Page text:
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Small boat anchors Until the mid-20th century, anchors for smaller vessels were either scaled-down versions of admiralty anchors, or simple grapnels. As new designs with greater holding-power-to-weight ratios, a great variety of anchor designs has emerged. Many of these designs are still under patent, and other types are best known by their original trademarked names.

Grapnel anchor

A traditional design, the grapnel is merely a shank with four or more tines. It has a benefit in that, no matter how it reaches the bottom, one or more tines will be aimed to set. In coral, or rock, it is often able to set quickly by hooking into the structure, but may be more difficult to retrieve. A grapnel is often quite light, and may have additional uses as a tool to recover gear lost overboard. Its weight also makes it relatively easy to move and carry, however its shape is generally not very compact and it may be awkward to stow unless a collapsing model is used.

Grapnels rarely have enough fluke area to develop much hold in sand, clay, or mud. It is not unknown for the anchor to foul on its own rode, or to foul the tines with refuse from the bottom, preventing it from digging in. On the other hand, it is quite possible for this anchor to find such a good hook that, without a trip line from the crown, it is impossible to retrieve.

Herreshoff anchor

Designed by famous yacht designer L. Francis Herreshoff, this is essentially the same pattern as an admiralty anchor, albeit with small diamond shaped flukes or palms. The novelty of the design lay in the means by which it could be broken down into three pieces for stowage. In use, it still presents all the issues of the admiralty pattern anchor.

Northill anchor

Originally designed as a lightweight anchor for seaplanes, this design consists of two plow-like blades mounted to a shank, with a folding stock crossing through the crown of the anchor.

CQR (secure) plough anchor

CQR anchor

So named due to its resemblance to a traditional agricultural plough (or more specifically two ploughshares), many manufacturers produce a plough-style design, all based on or direct copies of the original CQR (Secure), a 1933 design patented in the UK (US patent in 1934<ref>us patent 1974933, G. I. Taylor, "Anchor", issued 1934-09-25 </ref>) by mathematician Geoffrey Ingram Taylor.<ref>{{#invoke:Citation/CS1|citation |CitationClass=journal }} Cited by {{#invoke:Citation/CS1|citation |CitationClass=journal }}</ref> Ploughs are popular with cruising sailors and other private boaters. They are generally good in all bottoms, but not exceptional in any. The CQR design has a hinged shank, allowing the anchor to turn with direction changes rather than breaking out, while other plough types have a rigid shank. Plough anchors are usually stowed in a roller at the bow.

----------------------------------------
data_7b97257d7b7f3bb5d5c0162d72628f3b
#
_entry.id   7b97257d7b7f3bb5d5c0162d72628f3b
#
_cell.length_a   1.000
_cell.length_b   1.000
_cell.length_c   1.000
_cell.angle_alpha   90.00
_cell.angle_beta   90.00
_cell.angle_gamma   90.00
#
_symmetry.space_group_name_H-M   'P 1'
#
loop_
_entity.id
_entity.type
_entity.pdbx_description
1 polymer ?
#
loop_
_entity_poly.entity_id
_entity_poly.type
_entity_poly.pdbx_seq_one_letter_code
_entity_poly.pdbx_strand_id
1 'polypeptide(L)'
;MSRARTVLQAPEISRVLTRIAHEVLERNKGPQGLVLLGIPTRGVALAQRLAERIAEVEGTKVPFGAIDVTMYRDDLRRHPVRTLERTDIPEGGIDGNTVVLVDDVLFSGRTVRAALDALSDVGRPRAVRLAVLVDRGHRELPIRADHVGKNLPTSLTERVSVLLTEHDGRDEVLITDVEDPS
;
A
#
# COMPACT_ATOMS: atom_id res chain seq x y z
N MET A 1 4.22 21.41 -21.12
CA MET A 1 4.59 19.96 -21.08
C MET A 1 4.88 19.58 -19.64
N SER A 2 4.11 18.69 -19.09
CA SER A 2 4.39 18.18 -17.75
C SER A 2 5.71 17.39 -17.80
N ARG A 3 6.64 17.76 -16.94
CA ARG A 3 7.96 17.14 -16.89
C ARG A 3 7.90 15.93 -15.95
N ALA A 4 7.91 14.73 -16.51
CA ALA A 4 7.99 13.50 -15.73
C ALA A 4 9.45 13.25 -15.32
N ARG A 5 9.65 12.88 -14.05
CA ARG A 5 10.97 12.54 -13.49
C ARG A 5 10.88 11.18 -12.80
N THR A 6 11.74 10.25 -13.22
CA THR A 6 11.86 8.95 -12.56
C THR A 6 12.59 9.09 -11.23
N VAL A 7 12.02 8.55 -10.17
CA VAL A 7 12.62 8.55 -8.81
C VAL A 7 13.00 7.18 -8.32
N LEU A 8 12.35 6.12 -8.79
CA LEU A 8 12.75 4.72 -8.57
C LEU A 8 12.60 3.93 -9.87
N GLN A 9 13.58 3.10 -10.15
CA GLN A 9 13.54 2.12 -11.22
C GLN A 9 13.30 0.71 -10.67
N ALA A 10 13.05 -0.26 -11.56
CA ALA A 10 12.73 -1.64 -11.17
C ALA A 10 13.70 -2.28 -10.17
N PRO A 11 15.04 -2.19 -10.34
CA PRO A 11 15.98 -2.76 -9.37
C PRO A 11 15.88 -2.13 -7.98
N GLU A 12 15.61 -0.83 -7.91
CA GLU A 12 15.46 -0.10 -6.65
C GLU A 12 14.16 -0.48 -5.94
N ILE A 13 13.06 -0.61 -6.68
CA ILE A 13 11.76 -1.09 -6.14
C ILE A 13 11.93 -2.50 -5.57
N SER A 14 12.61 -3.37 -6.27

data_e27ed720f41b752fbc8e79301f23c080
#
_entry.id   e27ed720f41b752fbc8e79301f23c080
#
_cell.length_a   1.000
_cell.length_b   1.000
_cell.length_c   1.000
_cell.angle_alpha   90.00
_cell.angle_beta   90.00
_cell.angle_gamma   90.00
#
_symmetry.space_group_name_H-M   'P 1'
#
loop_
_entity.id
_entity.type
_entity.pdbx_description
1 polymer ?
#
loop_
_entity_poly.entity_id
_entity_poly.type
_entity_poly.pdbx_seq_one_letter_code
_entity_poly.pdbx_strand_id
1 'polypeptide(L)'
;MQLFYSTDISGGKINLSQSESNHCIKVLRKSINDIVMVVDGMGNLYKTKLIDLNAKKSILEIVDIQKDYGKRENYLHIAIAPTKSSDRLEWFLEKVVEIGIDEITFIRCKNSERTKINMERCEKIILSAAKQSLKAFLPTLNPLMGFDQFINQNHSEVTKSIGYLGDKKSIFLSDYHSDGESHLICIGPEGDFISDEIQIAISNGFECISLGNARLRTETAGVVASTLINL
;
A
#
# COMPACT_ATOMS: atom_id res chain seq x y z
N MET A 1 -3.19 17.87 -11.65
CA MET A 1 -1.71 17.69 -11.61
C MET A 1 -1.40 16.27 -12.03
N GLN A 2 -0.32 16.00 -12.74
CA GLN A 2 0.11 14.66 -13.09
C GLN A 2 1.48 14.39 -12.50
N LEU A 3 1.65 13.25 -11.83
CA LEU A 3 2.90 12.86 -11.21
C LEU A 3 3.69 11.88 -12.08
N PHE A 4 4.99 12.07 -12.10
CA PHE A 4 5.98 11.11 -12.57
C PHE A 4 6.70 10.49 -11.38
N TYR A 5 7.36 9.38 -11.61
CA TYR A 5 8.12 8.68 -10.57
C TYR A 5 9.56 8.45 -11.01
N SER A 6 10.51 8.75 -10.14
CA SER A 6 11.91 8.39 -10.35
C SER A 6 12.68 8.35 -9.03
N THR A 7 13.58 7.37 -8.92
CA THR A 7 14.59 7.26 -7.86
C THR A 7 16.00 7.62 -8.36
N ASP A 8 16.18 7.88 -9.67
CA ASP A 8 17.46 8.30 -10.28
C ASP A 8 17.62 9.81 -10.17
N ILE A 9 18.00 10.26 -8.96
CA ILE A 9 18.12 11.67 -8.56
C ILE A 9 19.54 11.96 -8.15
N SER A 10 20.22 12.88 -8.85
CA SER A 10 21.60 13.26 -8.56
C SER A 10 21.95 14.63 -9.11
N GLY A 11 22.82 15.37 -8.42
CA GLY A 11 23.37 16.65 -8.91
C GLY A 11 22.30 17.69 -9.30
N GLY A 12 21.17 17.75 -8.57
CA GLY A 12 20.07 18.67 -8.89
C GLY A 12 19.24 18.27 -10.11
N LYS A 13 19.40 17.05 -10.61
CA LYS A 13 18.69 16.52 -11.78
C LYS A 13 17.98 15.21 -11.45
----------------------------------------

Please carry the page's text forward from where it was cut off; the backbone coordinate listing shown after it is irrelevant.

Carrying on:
Owing to the use of lead or other dedicated tip-weight, the plough is heavier than average for the amount of resistance developed, and may take more careful technique and a longer period to set thoroughly. It cannot be stored in a hawsepipe.

Delta anchor

The Delta was developed in the 1980s for commercialization by British marine manufacturer Simpson–Lawrence.

Danforth anchor

A fluke-style anchor

American Richard Danforth invented the Danforth pattern in the 1940s for use aboard landing craft. It uses a stock at the crown to which two large flat triangular flukes are attached. The stock is hinged so the flukes can orient toward the bottom (and on some designs may be adjusted for an optimal angle depending on the bottom type). Tripping palms at the crown act to tip the flukes into the seabed. The design is a burying variety, and once well set can develop high resistance. Its lightweight and compact flat design make it easy to retrieve and relatively easy to store; some anchor rollers and hawsepipes can accommodate a fluke-style anchor.

A Danforth will not usually penetrate or hold in gravel or weeds. In boulders and coral it may hold by acting as a hook. If there is much current, or if the vessel is moving while dropping the anchor, it may "kite" or "skate" over the bottom due to the large fluke area acting as a sail or wing. Once set, the anchor tends to break out and reset when the direction of force changes dramatically, such as with the changing tide, and on some occasions it might not reset but instead drag.<ref>{{#invoke:citation/CS1|citation |CitationClass=book }}</ref>